Solar energy in the United States is booming; it has surpassed the 100 gigawatts of capacity threshold, according to a new report by the U.S. Solar Market Insight and Wood Mackenzie; however, the industry is facing challenges as demand for components rise.
Firstly, the report, quoted by the CNBC found that America’s solar industry installed slightly more than 5 GW of photovoltaic capacity in the first three months of 2021; which is 46% higher than 2020’s same period.
Secondly, on a state level, it was Texas the one state which installed more solar; with 1,52 GW of capacity; followed by California and Florida, where governments installed 563 and 525 megawatts respectively.
Thirdly, according to the CNBC, it was in fact solar the 58% of all new electricity-generating capacity added in the U.S. during the first quarter; while wind represented most of the remainder.
Moreover, while the U.S. has been pushing solar industry, now reaching 100 GW of installed capacity; other markets have surpassed that mark. Towards the end of 2020, SolarPower Europe said capacity in the European Union stood at more than 137 GW.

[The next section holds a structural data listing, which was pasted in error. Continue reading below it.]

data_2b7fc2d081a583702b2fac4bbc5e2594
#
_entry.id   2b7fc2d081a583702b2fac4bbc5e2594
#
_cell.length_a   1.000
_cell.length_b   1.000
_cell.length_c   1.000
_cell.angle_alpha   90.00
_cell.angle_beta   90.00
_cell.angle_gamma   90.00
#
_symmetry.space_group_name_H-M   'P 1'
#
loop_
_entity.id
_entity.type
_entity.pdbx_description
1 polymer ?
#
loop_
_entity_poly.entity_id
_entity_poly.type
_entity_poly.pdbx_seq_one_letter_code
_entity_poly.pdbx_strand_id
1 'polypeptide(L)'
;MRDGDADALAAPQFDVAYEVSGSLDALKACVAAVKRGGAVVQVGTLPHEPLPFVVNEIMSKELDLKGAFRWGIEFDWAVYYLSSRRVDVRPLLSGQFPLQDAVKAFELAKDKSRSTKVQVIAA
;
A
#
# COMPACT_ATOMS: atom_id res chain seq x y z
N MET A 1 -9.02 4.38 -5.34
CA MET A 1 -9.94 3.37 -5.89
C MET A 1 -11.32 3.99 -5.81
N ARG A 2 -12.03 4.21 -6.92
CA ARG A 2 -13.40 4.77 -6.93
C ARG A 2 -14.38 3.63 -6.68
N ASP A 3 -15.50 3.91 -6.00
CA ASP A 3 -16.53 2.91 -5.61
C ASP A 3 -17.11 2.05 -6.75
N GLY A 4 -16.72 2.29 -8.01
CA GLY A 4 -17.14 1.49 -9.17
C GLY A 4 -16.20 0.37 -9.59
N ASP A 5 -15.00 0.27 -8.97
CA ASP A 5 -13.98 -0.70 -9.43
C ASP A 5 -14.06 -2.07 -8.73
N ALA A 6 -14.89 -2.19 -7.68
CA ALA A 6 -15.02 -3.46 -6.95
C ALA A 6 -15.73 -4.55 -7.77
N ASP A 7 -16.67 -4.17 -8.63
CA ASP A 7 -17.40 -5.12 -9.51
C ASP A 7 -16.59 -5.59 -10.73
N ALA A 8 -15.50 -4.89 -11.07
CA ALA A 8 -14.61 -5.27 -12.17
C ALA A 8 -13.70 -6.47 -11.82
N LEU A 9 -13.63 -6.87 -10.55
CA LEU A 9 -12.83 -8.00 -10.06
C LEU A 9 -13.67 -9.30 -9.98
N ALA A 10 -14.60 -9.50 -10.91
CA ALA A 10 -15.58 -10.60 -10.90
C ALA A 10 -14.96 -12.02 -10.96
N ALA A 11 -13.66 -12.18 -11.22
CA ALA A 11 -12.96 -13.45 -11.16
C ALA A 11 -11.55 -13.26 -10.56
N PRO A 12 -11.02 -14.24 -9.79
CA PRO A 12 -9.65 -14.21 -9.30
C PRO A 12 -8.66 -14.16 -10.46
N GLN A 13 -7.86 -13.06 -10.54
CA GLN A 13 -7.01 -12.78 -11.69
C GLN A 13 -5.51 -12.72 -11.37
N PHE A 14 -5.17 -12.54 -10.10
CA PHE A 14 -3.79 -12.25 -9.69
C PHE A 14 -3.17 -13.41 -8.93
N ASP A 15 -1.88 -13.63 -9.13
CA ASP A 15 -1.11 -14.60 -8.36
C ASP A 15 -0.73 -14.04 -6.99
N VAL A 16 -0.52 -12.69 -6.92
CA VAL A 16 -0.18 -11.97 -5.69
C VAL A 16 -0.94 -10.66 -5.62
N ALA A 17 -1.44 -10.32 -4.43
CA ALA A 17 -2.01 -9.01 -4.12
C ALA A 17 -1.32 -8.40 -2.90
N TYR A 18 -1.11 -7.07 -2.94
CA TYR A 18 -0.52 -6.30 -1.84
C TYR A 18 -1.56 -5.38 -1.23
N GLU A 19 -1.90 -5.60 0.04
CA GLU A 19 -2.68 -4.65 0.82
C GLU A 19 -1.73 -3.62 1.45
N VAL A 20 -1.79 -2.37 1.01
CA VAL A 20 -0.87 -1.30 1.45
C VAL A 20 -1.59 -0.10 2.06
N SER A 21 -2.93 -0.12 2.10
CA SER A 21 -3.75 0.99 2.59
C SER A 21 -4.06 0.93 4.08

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Solar energy facing supply challenges
On the other hand, the Covid-19 pandemic, in addition to a higher demand for components, is creating an atmosphere of challenge for the U.S. solar industry. The report by Wood Mackenzie highlights that “over the last several quarter, critical components for solar equipment; like polysilicon, steel, aluminum; also, semiconductor chips, copper and other metals; have become increasingly supply-constrained.”
In addition to the cited Covid-19 macroeconomic constraints, like the availability of microchips and a hike in shipping costs, the growing demand is causing commodity prices to increase and deliveries to be delayed.
Furthermore, Michelle Davis, principal analyst at Wood Mackenzie Power & Renewables; and lead author of the report, said, quoted by CNBC. “There’s no doubt this is impacting the solar industry. Installers are managing current equipment shortages; and also having to decide whether to renegotiate contracts.”
Finally, these factors are going to be critical in the energy transition agenda in the U.S. As moving away from fossil fuels will present several challenges for the industry.